This week saw the publication of the second Star Trek: Discovery novel, Drastic Measures by Dayton Ward.
This thrilling adventure book, which brings together the characters of Phillipa Georgiou and Gabriel Lorca in the aftermath of the Massacre of Tarsus IV, gives us greater insights into the character of Georgiou, introduces us to the Prime Universe’s Gabriel Lorca, and fleshes out a critical event in Federation history.
I had the privilege to chat to Dayton about the book via email this week, introducing Prime Lorca, exploring the Massacre of Tarsus IV, and that surprising end!
This interview contains minor spoilers for the plot of Drastic Measures, and the Discovery episode “Vaulting Ambition.”
* * *
TREKCORE: You’ve been working on this book for many months, and have had to keep a lot of secrets about Discovery as a result. How does it feel to finally be able to talk about your book, given its relationship to some of the show’s biggest reveals?
DAYTON WARD: I’ll let you know when I’m actually able to talk about everything! As I write this, there’s still one more episode left to go for the show’s first season, so the CBS Secrecy Ninjas continue to lurk outside my window and in my bushes.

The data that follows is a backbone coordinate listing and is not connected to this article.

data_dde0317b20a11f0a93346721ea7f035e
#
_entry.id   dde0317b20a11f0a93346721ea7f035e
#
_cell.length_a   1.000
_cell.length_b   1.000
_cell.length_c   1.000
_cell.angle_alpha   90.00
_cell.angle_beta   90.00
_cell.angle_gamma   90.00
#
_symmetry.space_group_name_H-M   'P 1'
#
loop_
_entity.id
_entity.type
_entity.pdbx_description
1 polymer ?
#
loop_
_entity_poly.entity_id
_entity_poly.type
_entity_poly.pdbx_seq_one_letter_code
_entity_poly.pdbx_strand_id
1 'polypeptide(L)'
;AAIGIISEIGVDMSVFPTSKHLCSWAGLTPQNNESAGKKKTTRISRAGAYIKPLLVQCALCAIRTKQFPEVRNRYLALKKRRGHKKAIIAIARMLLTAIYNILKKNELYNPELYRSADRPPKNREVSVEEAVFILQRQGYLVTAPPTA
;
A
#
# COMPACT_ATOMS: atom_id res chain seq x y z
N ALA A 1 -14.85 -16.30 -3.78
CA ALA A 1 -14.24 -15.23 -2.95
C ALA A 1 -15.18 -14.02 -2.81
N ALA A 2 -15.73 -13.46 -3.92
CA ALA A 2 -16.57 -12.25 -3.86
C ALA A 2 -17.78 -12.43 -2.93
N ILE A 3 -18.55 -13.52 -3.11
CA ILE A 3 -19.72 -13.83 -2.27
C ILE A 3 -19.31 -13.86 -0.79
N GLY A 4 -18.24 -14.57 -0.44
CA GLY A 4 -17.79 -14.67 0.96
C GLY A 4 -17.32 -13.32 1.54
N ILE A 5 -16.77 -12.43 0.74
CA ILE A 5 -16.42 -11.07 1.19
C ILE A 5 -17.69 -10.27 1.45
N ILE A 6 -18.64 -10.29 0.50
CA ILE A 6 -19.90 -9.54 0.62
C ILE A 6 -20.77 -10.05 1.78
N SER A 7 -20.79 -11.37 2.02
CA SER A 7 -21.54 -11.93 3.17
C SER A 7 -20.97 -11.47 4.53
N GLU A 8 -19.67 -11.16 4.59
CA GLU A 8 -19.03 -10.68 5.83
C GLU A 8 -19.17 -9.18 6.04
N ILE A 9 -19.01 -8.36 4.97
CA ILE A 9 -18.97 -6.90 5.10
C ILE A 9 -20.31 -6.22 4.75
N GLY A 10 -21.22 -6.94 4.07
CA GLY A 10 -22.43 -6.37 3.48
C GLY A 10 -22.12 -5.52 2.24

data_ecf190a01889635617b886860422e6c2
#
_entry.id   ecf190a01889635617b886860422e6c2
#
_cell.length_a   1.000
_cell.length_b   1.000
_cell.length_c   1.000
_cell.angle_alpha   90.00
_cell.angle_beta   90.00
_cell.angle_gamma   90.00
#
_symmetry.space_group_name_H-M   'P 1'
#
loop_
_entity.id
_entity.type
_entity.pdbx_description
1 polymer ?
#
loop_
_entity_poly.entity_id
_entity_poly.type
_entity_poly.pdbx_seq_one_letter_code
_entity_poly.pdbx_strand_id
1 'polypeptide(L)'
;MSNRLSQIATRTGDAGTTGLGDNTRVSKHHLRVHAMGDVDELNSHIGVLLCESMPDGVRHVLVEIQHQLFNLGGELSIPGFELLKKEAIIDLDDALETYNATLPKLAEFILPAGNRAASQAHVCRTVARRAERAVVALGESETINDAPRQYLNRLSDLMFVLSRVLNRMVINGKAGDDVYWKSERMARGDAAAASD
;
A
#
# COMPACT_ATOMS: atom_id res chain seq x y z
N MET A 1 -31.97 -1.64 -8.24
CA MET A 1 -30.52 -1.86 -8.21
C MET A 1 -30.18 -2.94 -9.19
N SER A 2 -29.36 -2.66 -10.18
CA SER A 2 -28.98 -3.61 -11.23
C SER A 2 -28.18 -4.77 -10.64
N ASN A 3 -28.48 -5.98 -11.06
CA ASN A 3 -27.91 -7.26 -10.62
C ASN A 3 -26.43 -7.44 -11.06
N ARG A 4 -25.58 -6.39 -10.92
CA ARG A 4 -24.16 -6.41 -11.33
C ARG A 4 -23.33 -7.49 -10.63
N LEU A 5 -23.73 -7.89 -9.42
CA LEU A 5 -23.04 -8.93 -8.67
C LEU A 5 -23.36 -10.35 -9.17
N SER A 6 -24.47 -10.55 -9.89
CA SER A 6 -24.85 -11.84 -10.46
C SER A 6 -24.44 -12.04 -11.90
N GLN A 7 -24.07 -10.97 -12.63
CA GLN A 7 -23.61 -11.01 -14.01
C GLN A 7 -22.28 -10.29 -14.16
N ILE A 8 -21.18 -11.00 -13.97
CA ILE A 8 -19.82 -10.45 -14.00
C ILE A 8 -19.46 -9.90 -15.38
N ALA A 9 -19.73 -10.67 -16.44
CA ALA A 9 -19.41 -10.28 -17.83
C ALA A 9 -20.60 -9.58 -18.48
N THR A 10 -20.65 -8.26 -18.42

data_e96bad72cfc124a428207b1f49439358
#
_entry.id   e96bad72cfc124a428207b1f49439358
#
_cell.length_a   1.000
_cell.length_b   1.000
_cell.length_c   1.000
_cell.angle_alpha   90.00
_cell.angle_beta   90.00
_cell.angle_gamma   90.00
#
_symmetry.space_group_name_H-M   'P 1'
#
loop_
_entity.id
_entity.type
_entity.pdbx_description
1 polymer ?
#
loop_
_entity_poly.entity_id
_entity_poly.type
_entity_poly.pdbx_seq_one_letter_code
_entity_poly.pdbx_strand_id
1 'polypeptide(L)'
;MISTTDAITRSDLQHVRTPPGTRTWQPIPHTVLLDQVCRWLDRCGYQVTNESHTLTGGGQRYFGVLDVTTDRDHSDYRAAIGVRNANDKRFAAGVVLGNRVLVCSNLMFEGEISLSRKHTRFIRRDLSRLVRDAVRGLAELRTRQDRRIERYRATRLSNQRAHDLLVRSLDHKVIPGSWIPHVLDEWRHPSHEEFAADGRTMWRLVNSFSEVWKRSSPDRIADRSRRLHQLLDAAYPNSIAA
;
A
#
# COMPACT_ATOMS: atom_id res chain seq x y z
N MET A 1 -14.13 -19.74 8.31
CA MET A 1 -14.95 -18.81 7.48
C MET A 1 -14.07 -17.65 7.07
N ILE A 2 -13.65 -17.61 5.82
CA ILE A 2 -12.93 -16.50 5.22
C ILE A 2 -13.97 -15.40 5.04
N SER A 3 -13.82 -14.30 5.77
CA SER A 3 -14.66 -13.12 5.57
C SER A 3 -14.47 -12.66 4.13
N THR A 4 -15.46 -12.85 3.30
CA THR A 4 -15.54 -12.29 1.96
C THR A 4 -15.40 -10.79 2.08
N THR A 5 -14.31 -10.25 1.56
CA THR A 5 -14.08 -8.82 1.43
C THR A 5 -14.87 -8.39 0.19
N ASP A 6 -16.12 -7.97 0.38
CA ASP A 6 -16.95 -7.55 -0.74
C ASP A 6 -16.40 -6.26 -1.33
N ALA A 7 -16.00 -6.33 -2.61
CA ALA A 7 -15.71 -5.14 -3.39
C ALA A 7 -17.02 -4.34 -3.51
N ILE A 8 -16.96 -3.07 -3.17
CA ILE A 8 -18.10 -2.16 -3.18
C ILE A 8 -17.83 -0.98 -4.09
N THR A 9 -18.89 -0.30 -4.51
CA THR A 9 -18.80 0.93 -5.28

It’s been fun watching the anticipation and discussions – which were all over the place – leading up to the series premiere, and then every week as each new episode was dissected and theories spun for upcoming episodes.
I haven’t spilled anything even to my wife, who’s been watching the show each week with me, and there have been occasions where something happens and she’d turn to me and ask, “You knew that was going to happen, didn’t you? Didn’t you? What else is coming? What else? TELL ME!” while I just smile and shake my head.
TREKCORE: Can you tell me a little bit about what this process was like for you, and how that differed from your usual Star Trek writing process? Whose idea was it to bring together the character of Georgiou and Lorca, and to set it during the massacre on Tarsus IV?
WARD: This is the first Star Trek novel I’ve written where the parent series was in active production. Not only that, but the writers and producers were still developing the show as I was writing my book.
When I wrote my outline and started in on the manuscript, they hadn’t even cast Lorca yet. I didn’t know until I was about halfway through that it was going to be Jason Isaacs, and it took longer before it was decided that he was going to play an American with a slight Southern inflection. So, that made me go back and rethink a few things in his characterization – verbal quirks and slang, for example.